Why Being Witty Can Kill Your Presentations
In the mid-1990s, my cousin invited me to join her for a bar crawl in Washington, DC. At some point during the day, we swung by an apartment in Dupont Circle to pick up one of her friends.
When we entered her friend’s basement apartment, I noticed a flier on a coffee table supporting Joe Biden’s 1996 Senate reelection campaign. Biden, you may remember, dropped out of the presidential race in 1988 after being accused of plagiarizing a speech—so I turned to my cousin and jokingly said, “I wonder if he plagiarized that flier?”
“Shhhhhhhhhhhhhhhhh!” she said, a look of horror crossing her face. “This is his son’s apartment!”
It’s been many years, so I don’t know which Biden son lived there (we were there to pick up one of his roommates). I also don’t know if he ever heard the comment—to the best of my memory, I never saw him, so I don’t even know if he was home at the time.
But that moment, which my cousin still needles me about, is etched in my memory and serves as a regular caution for me about the dangers of ad libbing.
Still, I like topical quips—so that moment aside, I remain prone to occasionally making a comment about someone in the news. Last week, for example, I delivered a presentation to a group of 40 communications professionals in Washington. As I was setting up a story, I was on the cusp of saying something along the lines of, “This is a real story, not a Brian Williams one.”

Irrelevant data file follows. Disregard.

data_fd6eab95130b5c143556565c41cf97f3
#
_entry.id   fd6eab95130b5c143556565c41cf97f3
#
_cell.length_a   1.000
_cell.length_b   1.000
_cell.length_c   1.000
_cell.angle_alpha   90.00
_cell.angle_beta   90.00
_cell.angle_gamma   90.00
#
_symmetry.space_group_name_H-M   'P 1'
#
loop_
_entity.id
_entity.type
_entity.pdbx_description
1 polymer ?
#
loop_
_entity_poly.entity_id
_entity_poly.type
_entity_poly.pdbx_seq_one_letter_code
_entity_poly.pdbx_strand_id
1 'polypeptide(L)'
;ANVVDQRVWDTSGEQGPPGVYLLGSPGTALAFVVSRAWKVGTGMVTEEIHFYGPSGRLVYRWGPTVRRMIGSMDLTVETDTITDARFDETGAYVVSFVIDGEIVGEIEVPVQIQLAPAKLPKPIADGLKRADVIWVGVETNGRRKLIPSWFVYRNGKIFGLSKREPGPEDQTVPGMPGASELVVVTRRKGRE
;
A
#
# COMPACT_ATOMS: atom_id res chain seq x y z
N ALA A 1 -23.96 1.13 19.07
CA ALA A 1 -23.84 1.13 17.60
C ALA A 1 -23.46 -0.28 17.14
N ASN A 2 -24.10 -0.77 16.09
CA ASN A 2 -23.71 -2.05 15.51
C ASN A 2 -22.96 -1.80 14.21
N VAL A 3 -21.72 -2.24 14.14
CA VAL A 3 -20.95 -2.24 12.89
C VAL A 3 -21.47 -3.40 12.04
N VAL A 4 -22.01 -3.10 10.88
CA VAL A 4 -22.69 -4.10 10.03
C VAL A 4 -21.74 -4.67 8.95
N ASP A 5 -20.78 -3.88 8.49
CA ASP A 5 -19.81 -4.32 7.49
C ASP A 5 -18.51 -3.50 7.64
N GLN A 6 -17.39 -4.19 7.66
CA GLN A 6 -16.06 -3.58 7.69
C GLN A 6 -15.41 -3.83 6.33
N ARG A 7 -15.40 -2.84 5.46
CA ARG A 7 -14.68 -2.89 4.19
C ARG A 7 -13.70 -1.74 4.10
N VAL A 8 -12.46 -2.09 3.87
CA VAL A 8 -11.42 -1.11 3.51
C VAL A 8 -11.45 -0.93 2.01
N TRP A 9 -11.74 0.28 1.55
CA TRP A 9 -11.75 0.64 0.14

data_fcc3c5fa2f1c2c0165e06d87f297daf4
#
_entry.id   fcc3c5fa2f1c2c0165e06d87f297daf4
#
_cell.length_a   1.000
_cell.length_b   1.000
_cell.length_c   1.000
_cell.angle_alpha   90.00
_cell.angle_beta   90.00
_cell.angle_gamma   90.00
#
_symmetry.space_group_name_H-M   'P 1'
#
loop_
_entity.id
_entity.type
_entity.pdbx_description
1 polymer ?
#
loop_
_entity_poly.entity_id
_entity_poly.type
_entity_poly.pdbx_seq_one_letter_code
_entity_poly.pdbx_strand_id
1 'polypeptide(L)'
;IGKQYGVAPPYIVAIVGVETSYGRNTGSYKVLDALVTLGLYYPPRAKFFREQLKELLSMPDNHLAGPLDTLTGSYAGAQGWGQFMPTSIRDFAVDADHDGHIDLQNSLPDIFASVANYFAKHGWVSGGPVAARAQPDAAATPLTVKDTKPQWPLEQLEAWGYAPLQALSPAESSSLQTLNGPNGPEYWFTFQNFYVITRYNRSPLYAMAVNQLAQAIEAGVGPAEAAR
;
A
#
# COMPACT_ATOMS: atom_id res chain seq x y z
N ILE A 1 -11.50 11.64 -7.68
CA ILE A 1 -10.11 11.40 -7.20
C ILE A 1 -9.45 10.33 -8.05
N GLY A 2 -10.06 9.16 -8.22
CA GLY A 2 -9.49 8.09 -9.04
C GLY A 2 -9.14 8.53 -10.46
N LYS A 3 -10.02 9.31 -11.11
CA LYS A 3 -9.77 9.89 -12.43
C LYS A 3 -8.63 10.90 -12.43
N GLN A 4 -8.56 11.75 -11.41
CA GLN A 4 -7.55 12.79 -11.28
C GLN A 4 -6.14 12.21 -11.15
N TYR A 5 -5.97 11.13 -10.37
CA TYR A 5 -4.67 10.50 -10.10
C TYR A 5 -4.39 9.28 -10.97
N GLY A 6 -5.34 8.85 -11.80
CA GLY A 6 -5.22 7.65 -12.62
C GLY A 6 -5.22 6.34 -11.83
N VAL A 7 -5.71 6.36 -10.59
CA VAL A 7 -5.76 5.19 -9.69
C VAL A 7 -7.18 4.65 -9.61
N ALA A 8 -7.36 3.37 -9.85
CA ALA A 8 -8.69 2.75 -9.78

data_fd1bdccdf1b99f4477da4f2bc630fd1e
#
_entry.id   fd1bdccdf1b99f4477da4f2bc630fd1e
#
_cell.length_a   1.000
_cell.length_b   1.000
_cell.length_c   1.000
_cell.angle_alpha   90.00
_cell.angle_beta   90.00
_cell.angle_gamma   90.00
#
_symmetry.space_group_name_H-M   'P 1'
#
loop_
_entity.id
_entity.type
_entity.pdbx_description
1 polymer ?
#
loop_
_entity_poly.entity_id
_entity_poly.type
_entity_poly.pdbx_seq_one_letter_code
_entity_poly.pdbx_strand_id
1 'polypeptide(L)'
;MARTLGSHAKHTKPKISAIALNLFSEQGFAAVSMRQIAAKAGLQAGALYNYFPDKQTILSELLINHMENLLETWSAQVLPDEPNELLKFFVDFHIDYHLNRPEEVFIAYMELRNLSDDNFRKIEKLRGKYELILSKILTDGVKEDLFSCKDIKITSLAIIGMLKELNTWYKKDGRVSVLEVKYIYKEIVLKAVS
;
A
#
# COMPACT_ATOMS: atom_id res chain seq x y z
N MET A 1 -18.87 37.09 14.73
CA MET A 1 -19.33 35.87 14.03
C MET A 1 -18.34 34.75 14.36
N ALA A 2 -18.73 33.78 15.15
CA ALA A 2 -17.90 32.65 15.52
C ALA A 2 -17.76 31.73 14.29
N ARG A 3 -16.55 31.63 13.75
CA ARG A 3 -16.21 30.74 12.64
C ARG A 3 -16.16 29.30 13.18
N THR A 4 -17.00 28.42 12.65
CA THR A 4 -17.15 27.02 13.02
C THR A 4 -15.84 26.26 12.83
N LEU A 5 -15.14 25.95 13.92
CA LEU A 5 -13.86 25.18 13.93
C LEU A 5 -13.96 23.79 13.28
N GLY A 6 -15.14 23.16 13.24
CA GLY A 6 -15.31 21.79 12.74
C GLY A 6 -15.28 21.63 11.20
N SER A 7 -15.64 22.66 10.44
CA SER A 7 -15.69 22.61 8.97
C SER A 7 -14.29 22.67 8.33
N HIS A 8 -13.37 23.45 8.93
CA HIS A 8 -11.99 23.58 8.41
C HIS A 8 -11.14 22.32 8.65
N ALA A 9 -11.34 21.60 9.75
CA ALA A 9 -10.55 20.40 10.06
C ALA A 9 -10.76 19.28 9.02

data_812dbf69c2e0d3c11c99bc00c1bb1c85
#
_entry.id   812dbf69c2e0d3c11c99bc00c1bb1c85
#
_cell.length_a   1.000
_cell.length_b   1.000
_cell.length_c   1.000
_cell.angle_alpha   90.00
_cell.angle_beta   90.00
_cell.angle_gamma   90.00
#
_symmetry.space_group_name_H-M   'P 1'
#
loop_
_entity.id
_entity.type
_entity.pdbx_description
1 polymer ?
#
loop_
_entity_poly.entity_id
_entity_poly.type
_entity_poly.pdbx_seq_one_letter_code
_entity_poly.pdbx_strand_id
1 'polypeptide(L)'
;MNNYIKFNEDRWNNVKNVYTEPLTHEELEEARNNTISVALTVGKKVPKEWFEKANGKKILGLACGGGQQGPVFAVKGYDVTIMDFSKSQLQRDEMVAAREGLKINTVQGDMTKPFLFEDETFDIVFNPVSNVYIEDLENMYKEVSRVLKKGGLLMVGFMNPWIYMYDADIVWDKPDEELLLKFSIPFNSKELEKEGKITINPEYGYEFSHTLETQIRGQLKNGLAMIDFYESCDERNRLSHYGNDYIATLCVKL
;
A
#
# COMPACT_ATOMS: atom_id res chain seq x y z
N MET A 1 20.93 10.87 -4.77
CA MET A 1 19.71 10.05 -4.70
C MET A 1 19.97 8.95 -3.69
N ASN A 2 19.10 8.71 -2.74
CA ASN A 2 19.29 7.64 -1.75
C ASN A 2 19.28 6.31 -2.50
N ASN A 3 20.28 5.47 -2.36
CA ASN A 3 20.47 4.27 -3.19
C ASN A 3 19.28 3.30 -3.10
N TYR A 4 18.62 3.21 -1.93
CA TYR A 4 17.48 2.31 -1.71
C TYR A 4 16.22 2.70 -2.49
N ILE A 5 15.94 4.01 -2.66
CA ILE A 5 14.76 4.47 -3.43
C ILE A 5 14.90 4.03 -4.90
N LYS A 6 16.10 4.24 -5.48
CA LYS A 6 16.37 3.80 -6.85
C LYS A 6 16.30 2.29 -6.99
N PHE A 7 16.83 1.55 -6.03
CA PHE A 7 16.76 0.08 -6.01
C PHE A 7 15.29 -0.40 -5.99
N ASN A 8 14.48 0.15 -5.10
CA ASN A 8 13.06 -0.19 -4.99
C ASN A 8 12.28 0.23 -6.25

I hit the brakes right before saying it and held myself back. I realized that I had no idea who was in that audience. For all I knew, one of Brian Williams’s relatives, former colleagues, or friends could have been in the audience—and if that was the case, my witty aside could have made that person (and everyone else in the room aware of that relationship) uncomfortable.
Certainly, I could have referenced the Williams case if it was in context and if the analysis served a relevant point. But just for the sake of demonstrating my wit? It wasn’t worth the risk.
I often talk about the need to remain spontaneous and “in the moment” during presentations. But there are a lot of other, less risky ways to exhibit humor. Therefore, unless I know my audience well, I’m going to try hard to leave the irrelevant quips behind.
Note: The Biden story above is true to the best of my and my cousin’s recollection—we both remember that incident similarly. I tried to corroborate it by searching for where the Biden sons lived in 1996, but was unable to find verifying information.
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